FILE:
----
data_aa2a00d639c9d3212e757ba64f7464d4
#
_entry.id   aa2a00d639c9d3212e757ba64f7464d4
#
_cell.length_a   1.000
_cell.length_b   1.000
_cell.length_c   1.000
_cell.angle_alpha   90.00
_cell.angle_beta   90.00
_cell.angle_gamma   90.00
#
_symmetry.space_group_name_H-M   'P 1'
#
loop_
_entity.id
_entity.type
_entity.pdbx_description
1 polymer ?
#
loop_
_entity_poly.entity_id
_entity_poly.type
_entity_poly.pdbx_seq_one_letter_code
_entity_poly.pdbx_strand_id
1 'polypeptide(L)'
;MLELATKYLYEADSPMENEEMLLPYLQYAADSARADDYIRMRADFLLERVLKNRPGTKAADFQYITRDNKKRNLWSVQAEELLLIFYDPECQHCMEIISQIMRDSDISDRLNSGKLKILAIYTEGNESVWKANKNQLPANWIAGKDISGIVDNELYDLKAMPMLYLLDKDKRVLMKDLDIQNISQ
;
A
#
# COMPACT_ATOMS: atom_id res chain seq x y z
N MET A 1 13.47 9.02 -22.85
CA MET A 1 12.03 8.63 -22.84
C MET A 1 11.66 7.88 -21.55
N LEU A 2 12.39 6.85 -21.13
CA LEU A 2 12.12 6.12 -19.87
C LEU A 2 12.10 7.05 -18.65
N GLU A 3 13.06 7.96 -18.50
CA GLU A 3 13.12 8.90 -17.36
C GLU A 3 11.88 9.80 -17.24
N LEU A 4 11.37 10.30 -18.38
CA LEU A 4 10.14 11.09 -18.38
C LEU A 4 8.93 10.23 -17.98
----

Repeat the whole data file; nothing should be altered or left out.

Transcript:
data_aa2a00d639c9d3212e757ba64f7464d4
#
_entry.id   aa2a00d639c9d3212e757ba64f7464d4
#
_cell.length_a   1.000
_cell.length_b   1.000
_cell.length_c   1.000
_cell.angle_alpha   90.00
_cell.angle_beta   90.00
_cell.angle_gamma   90.00
#
_symmetry.space_group_name_H-M   'P 1'
#
loop_
_entity.id
_entity.type
_entity.pdbx_description
1 polymer ?
#
loop_
_entity_poly.entity_id
_entity_poly.type
_entity_poly.pdbx_seq_one_letter_code
_entity_poly.pdbx_strand_id
1 'polypeptide(L)'
;MLELATKYLYEADSPMENEEMLLPYLQYAADSARADDYIRMRADFLLERVLKNRPGTKAADFQYITRDNKKRNLWSVQAEELLLIFYDPECQHCMEIISQIMRDSDISDRLNSGKLKILAIYTEGNESVWKANKNQLPANWIAGKDISGIVDNELYDLKAMPMLYLLDKDKRVLMKDLDIQNISQ
;
A
#
# COMPACT_ATOMS: atom_id res chain seq x y z
N MET A 1 13.47 9.02 -22.85
CA MET A 1 12.03 8.63 -22.84
C MET A 1 11.66 7.88 -21.55
N LEU A 2 12.39 6.85 -21.13
CA LEU A 2 12.12 6.12 -19.87
C LEU A 2 12.10 7.05 -18.65
N GLU A 3 13.06 7.96 -18.50
CA GLU A 3 13.12 8.90 -17.36
C GLU A 3 11.88 9.80 -17.24
N LEU A 4 11.37 10.30 -18.38
CA LEU A 4 10.14 11.09 -18.38
C LEU A 4 8.93 10.23 -17.98